Kenya fights counterfeits, illicit trade

Monday June 22 2020

Counterfeit goods have cost the Kenyan economy over $100 million in revenue. PHOTO | FILE | NMG


Kenya recently rolled out the National Illicit Trade Observatory, a tool for monitoring illicit trade in the country, as the country is getting ready for public input on the Intellectual Property Bill 2020.

The observatory tracks six types of illicit trade — counterfeit, piracy, substandard goods, uncustomed goods, restricted goods, and unexcised goods.

“There is the Intellectual Property Draft Bill 2020, which proposes a merger of government institutions tasked with promotion and protection of Intellectual Property in the country to form the Intellectual Property Office of Kenya, an umbrella government agency that will deal with registration, custody and enforcement of IP in Kenya,” said Elema Halake, the executive director of the Anti-Counterfeit Authority (ACA), on the World Anti-Counterfeit Day on June 10.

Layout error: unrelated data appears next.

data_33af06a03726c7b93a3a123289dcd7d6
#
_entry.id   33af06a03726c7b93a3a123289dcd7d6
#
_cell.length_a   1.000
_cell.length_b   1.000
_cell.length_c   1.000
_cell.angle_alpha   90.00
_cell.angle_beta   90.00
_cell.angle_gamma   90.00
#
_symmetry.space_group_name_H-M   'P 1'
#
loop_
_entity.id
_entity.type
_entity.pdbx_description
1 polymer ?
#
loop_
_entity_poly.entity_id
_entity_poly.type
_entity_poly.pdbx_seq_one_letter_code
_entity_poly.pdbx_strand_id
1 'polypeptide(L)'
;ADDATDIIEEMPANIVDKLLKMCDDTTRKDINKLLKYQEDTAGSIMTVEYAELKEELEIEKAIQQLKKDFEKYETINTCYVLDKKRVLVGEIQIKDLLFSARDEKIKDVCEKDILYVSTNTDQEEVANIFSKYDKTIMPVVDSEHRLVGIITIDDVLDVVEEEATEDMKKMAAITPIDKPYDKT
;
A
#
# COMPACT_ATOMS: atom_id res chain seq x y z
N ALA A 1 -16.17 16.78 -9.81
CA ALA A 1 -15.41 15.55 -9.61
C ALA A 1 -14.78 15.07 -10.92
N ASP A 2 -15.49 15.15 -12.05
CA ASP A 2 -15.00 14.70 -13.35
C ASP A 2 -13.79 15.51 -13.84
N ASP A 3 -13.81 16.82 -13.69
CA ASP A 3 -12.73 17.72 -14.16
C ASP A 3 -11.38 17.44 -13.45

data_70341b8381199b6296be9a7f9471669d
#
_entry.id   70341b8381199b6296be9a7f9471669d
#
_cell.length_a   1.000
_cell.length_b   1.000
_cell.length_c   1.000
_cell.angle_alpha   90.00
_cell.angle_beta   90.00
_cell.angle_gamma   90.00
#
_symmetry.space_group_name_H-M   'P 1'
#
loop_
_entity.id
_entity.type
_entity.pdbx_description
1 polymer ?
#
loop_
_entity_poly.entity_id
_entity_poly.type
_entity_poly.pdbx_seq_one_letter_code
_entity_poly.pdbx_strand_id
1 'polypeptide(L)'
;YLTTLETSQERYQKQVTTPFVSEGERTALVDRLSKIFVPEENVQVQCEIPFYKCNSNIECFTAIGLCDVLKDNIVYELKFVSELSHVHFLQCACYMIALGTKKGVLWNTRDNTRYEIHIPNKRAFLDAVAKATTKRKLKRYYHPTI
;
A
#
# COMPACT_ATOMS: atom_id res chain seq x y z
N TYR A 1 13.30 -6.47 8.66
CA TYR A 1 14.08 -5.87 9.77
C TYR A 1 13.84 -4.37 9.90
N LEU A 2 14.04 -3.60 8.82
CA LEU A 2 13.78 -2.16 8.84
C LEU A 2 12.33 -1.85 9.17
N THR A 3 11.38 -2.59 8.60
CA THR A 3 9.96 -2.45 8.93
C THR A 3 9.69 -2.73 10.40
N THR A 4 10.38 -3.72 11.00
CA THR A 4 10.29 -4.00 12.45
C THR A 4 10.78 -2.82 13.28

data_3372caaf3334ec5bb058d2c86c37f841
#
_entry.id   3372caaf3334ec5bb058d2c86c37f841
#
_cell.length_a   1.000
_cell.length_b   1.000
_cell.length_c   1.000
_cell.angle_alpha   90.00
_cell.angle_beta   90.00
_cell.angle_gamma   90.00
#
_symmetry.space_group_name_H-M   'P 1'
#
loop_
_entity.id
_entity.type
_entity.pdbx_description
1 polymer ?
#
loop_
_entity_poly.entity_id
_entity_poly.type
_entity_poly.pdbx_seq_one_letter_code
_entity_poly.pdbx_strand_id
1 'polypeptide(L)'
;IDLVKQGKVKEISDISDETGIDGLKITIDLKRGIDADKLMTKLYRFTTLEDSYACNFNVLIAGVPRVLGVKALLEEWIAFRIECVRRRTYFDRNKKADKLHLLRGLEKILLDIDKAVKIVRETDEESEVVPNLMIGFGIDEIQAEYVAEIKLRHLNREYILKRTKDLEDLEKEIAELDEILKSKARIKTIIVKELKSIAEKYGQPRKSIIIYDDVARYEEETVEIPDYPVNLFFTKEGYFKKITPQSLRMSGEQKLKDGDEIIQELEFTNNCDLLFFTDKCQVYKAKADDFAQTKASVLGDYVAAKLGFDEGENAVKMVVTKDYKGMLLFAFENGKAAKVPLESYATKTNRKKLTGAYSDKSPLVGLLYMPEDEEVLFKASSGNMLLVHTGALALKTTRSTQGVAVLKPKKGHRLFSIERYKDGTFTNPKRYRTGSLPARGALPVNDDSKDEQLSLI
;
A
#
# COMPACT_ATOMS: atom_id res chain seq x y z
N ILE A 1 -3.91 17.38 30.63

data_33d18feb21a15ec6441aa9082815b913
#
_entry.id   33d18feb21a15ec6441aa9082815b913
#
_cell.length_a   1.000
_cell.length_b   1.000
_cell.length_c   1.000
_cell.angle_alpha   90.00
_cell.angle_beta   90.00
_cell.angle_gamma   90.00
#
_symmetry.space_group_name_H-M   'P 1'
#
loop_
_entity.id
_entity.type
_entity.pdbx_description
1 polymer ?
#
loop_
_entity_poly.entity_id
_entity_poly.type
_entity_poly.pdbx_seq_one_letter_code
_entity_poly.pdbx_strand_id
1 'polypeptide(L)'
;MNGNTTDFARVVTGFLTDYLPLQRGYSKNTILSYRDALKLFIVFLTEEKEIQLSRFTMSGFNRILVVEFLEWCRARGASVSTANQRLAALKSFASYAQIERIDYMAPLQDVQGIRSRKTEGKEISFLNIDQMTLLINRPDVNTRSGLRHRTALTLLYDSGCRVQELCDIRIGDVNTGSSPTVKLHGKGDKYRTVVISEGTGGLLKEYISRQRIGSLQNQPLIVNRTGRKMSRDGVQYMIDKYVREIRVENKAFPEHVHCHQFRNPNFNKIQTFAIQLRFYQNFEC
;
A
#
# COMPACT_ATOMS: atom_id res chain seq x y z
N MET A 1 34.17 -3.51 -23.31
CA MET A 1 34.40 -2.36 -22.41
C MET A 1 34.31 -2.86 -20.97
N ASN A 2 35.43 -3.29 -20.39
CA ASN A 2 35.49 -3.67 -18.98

The ACA also released findings of a National Baseline Survey, conducted between October 2019 and February 2020, showing that the building, mining and construction sectors were the hardest hit by counterfeits in the past year, and counterfeiting cost the country over $100 million in revenue.

Of the 16 sectors of the economy covered, building, mining and construction contributed 23.3 per cent in value of total illicit trade, followed by energy, electrical and electronics at 14.67 per cent.

The sector with the most government revenue loss was food, beverage and non-alcoholic drinks at 23.19 per cent, followed by textile and apparel at 20.09 per cent.


According to the ACA’s findings, 30 per cent of the firms were aware that their products were being counterfeited.

Counterfeiting costs the country more than 32.5 per cent of jobs in the year 2018-2019, while companies recorded sales losses of between 37.6 per cent and 42.1 per cent. The study was done in partnership with Trade Mark East Africa through funding from the Department for International Development.